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Oscarson re-elected, Koenig wins county commission seat

As businessman and GOP nominee Donald Trump was upsetting polling models across the nation in a presidential race that was closer than many “experts” had forecast, Nevada and local races provided a mix of drama and easy victories.

After one of the most contested battles in the state, incumbent nominee James Oscarson emerged victorious over his opponent, brothel owner Dennis Hof, in the state Assembly District 36 race.

Oscarson captured 60 percent (14,674 votes) of the vote, in contrast to Hof’s 40 percent (9,871 votes).

“It’s an honor to win, to be able to continue to work for the district,” Oscarson said.

Although confident he would win, the large margin of victory was something Oscarson credited to the voters.

“I expected people to make good choices when they went to the poll and obviously they felt I was the better choice, by 20 points,” he said.

Oscarson explained the aggressive nature Hof showed during his campaign could have hurt him in the end.

“Certainly I’m not used to that type of campaign and I’ve never been in a campaign like that before,” he said. “We believe that we told the truth, we didn’t tell anything but the truth and that’s what I think people recognized.

“They recognize that I have substance and that I’ve been doing this and I explained to people what I wanted to continue to do. My track record pretty much spoke for itself.”

Now that the election is over, Oscarson said he will go around his district and visit with the voters, those who were in favor and those who were against him, to gauge their interest for his next two-year term.

“We’re going to get out there and thank all the people who were supportive to us and try and work together and reach out to those who didn’t vote for me and sit with them and see what they’d like to see in this next legislative session,” Oscarson said. “When you’re elected you work for everybody, not just a particular party. I look forward to working with the constituents in this district, as I’ve always enjoyed it and I am going to continue to do that.”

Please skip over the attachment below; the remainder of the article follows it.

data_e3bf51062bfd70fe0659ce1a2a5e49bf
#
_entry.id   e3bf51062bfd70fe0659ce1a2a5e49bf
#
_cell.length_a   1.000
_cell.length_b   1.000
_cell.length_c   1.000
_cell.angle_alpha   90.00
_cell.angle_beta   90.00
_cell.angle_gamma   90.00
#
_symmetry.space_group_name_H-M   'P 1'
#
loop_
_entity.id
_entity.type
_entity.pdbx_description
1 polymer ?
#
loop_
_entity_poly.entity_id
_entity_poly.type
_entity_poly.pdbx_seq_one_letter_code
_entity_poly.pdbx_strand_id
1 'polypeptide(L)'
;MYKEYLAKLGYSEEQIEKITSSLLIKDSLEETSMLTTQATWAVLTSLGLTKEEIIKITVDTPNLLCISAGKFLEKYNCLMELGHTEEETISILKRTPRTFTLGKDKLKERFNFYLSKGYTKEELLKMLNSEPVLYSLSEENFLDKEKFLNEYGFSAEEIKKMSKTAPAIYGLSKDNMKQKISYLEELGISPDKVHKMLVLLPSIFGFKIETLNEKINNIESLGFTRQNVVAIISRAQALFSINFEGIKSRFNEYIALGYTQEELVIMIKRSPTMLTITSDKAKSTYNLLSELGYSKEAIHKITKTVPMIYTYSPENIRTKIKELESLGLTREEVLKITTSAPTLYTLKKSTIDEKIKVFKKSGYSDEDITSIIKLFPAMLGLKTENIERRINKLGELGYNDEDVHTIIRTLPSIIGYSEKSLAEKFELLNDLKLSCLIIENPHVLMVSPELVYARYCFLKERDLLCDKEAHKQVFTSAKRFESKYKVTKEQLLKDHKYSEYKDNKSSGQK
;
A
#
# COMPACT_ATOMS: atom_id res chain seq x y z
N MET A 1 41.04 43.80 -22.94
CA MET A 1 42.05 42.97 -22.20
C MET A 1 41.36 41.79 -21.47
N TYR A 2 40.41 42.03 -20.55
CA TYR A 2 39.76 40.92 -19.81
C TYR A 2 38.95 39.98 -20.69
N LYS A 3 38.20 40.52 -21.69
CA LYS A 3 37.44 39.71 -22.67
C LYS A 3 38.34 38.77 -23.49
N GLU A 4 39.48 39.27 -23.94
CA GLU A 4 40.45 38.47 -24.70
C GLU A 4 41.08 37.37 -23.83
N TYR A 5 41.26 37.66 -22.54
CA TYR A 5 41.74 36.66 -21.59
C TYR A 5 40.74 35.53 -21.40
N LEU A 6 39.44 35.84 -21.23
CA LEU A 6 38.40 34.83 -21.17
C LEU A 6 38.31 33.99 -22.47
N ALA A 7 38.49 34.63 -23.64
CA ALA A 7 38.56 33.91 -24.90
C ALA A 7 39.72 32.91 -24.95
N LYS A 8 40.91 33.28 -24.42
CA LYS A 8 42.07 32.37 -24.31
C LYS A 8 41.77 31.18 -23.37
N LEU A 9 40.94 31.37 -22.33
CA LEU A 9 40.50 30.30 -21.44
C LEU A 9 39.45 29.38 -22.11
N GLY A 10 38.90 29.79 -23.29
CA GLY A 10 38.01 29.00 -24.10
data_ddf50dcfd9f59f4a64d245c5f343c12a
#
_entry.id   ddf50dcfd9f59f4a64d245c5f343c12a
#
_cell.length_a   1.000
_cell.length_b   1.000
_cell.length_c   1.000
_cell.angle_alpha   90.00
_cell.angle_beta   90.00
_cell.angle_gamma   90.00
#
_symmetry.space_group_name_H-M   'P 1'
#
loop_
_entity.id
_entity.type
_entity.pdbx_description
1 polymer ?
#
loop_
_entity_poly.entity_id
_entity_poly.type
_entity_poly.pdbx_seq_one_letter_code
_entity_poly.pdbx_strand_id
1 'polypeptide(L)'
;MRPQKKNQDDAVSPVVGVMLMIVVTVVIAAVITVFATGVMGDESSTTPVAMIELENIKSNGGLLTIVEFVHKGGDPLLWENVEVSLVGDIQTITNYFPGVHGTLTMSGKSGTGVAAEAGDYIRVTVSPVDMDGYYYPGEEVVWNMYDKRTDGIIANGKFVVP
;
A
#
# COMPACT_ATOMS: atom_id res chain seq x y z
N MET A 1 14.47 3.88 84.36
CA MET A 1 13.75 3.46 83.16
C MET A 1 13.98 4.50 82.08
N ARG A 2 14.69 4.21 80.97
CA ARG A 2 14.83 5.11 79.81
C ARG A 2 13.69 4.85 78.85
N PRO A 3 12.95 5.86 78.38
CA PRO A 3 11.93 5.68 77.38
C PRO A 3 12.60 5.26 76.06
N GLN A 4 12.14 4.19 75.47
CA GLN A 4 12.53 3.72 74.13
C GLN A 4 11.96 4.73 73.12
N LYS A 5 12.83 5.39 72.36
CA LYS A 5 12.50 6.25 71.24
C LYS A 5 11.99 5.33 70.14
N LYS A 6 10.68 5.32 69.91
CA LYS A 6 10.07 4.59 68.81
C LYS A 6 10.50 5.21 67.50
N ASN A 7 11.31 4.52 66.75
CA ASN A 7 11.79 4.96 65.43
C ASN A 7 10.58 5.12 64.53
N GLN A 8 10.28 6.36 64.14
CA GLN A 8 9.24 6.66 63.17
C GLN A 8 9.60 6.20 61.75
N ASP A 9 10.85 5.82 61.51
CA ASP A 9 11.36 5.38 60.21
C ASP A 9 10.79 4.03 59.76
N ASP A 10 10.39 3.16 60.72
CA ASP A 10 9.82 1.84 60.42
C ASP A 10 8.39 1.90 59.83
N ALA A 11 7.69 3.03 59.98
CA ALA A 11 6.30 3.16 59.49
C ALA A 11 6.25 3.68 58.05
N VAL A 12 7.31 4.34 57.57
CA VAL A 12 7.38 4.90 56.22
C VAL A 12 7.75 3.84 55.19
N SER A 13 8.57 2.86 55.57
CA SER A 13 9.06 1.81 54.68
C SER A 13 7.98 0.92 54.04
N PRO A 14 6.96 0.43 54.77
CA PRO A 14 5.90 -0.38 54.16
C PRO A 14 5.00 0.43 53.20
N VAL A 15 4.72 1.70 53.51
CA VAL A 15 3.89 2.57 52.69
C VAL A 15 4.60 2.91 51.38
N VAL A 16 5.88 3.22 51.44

In the Nye County Commission District II race, Republican John Koenig easily defeated Democrat Harley Kulkin with 70 percent of the vote to capture the seat being vacated by Frank Carbone.

“I know I ran a positive campaign,” Koenig said after the results. “I was feeling both confident and nervous in the hours after the polls closed.”

Koenig, the former Pahrump Regional Planning Commission chairman, will join incumbents Lorinda Wichman of District I, and Donna Cox from District III, who won in the primaries, for a four-year term.

Federal Seats

The two federal races were called for the Democrats long before all the ballots were counted.

Democrat Ruben Kihuen unseated Republican Cresent Hardy for Nevada’s 4th Congressional District.

Kihuen, a former state senator, held 48.7 percent of the vote at 10:30 p.m., with Hardy, a freshman lawmaker from Mesquite, held 44.6 percent. But the margain was enough for the Associated Press to call the race for Kihuen.

The Associated Press also called the race for Harry Reid’s old U.S. Senate seat early too. Around 9 p.m., Democrat and former state Attorney General Catherine Cortez Masto was named the winner over Dr. Joe Heck.

At 10:30 p.m., Cortez Masto had 47.5 percent of the vote to Heck’s 44.5 percent.

Ballot Questions

Three of the four state ballot questions were passed by Nevada voters with ease. Question No. 2, legalizing recreational marijuana will become law. Question No. 3, the Energy Choice Initiative, and Question No. 4, the Nevada Equipment Sales Tax Exemption also passed, but need to go back before state voters in 2018 before taking effect.